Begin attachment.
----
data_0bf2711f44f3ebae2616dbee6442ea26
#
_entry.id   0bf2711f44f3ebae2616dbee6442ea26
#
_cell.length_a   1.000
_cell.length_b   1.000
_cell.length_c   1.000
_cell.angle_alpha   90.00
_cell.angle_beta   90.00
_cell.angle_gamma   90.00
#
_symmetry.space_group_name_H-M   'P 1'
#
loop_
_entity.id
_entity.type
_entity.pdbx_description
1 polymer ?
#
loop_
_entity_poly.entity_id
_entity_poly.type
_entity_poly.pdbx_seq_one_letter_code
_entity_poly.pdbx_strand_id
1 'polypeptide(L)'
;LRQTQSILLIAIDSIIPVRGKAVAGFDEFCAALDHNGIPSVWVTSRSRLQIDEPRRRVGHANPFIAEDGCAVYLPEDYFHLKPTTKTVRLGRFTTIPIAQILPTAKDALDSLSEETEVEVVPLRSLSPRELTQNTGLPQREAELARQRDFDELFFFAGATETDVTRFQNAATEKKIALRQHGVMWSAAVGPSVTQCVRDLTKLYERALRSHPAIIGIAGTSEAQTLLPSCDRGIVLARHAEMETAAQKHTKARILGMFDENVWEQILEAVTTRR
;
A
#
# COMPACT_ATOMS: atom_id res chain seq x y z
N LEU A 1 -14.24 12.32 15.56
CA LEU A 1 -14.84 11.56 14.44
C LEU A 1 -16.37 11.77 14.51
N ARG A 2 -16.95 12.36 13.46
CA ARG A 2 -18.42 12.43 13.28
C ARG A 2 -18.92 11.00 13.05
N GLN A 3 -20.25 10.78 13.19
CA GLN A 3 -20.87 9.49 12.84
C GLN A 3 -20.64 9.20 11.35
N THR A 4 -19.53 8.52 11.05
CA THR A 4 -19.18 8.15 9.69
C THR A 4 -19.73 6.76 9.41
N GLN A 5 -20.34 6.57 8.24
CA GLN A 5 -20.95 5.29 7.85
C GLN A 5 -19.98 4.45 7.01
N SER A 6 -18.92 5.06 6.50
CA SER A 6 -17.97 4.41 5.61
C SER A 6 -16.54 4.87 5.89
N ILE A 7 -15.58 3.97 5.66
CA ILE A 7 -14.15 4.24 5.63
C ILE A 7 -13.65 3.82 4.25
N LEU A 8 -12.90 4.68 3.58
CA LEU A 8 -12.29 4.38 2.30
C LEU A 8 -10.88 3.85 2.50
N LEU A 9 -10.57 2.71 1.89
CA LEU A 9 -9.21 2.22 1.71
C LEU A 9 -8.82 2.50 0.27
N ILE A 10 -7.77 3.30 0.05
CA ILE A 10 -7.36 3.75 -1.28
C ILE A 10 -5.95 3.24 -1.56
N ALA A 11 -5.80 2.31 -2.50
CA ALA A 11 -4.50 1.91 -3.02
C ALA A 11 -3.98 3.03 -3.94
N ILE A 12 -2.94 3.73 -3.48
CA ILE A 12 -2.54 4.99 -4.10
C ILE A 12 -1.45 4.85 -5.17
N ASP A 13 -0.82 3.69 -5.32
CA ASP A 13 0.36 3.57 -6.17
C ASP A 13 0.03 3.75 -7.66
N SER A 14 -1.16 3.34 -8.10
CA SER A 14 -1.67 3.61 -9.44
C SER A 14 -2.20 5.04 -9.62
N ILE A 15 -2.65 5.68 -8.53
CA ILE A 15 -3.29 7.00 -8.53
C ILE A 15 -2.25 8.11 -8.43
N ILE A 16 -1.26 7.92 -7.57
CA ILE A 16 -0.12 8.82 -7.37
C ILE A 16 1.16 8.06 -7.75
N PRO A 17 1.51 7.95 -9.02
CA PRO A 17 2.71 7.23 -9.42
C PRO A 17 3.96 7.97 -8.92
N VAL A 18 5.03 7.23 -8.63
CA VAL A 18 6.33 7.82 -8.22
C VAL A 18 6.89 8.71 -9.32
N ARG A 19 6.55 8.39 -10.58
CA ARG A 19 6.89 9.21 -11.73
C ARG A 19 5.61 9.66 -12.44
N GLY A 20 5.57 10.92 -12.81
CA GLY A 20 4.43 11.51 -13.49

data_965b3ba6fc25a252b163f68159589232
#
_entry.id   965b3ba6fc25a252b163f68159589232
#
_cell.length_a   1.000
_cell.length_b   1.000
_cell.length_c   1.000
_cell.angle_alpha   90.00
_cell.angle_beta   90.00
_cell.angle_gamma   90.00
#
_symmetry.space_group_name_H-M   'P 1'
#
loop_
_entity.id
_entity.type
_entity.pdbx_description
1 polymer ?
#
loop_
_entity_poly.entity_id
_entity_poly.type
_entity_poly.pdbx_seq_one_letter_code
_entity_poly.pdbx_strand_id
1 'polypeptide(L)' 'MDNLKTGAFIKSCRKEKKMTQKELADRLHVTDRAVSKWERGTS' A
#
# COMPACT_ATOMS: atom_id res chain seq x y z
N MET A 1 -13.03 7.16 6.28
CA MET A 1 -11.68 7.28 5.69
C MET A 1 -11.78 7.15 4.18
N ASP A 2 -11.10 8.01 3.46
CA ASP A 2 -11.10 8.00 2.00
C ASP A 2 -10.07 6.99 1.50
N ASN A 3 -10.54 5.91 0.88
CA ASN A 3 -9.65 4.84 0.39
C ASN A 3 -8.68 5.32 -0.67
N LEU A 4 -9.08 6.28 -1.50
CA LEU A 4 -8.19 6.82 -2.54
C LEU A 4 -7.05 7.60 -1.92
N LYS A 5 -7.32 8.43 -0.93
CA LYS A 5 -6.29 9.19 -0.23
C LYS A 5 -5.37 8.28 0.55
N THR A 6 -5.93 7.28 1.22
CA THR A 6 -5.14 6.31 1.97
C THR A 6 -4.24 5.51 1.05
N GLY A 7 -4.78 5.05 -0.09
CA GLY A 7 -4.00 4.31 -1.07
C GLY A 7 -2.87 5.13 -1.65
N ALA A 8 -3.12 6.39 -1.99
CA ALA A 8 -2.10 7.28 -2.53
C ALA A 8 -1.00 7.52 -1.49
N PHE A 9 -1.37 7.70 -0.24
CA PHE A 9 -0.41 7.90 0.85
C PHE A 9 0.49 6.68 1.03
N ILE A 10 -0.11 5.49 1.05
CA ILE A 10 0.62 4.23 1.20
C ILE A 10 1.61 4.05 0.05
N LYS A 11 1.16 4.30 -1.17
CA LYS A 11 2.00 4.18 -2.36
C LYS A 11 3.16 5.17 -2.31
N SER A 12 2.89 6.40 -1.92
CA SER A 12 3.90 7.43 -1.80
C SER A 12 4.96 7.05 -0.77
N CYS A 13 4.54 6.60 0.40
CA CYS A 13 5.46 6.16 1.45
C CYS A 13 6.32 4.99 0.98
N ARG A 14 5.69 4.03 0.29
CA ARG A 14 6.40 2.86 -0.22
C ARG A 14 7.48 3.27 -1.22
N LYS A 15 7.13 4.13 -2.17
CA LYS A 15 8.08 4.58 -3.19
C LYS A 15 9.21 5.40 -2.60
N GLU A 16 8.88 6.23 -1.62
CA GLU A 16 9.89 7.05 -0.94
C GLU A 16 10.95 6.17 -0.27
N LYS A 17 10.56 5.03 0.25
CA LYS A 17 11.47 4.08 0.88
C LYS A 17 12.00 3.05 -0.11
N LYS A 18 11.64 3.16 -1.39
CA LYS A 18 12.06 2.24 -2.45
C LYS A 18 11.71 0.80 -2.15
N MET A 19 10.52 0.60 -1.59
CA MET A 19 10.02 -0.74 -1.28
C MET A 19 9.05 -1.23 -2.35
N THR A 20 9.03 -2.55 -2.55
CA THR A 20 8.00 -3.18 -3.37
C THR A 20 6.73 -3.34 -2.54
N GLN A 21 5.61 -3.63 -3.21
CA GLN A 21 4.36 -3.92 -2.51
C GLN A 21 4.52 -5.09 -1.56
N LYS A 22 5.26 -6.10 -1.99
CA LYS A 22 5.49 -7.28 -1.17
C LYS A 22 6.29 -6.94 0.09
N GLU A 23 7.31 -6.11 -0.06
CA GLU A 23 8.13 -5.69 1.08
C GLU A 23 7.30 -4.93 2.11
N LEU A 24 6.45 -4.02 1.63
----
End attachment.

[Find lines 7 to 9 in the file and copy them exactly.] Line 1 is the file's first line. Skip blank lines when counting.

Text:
_cell.length_c   1.000
_cell.angle_alpha   90.00
_cell.angle_beta   90.00